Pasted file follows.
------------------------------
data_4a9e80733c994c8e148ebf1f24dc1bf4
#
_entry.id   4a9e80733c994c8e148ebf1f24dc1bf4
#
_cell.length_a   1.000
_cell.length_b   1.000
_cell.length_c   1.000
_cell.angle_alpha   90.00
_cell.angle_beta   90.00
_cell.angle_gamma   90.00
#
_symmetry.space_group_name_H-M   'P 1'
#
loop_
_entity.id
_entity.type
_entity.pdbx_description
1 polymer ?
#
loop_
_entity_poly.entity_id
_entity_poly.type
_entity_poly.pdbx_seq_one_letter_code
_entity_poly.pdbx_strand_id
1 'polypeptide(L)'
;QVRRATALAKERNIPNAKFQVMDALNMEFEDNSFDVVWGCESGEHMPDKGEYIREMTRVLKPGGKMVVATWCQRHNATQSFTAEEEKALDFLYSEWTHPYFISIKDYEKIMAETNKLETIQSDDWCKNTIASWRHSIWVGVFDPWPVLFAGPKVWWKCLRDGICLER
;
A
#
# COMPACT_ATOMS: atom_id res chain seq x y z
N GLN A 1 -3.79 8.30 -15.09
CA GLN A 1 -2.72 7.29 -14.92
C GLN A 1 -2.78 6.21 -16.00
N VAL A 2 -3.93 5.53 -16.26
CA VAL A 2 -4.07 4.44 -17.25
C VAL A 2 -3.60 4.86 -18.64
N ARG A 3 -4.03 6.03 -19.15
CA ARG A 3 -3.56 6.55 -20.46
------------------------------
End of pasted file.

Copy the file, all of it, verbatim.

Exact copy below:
data_4a9e80733c994c8e148ebf1f24dc1bf4
#
_entry.id   4a9e80733c994c8e148ebf1f24dc1bf4
#
_cell.length_a   1.000
_cell.length_b   1.000
_cell.length_c   1.000
_cell.angle_alpha   90.00
_cell.angle_beta   90.00
_cell.angle_gamma   90.00
#
_symmetry.space_group_name_H-M   'P 1'
#
loop_
_entity.id
_entity.type
_entity.pdbx_description
1 polymer ?
#
loop_
_entity_poly.entity_id
_entity_poly.type
_entity_poly.pdbx_seq_one_letter_code
_entity_poly.pdbx_strand_id
1 'polypeptide(L)'
;QVRRATALAKERNIPNAKFQVMDALNMEFEDNSFDVVWGCESGEHMPDKGEYIREMTRVLKPGGKMVVATWCQRHNATQSFTAEEEKALDFLYSEWTHPYFISIKDYEKIMAETNKLETIQSDDWCKNTIASWRHSIWVGVFDPWPVLFAGPKVWWKCLRDGICLER
;
A
#
# COMPACT_ATOMS: atom_id res chain seq x y z
N GLN A 1 -3.79 8.30 -15.09
CA GLN A 1 -2.72 7.29 -14.92
C GLN A 1 -2.78 6.21 -16.00
N VAL A 2 -3.93 5.53 -16.26
CA VAL A 2 -4.07 4.44 -17.25
C VAL A 2 -3.60 4.86 -18.64
N ARG A 3 -4.03 6.03 -19.15
CA ARG A 3 -3.56 6.55 -20.46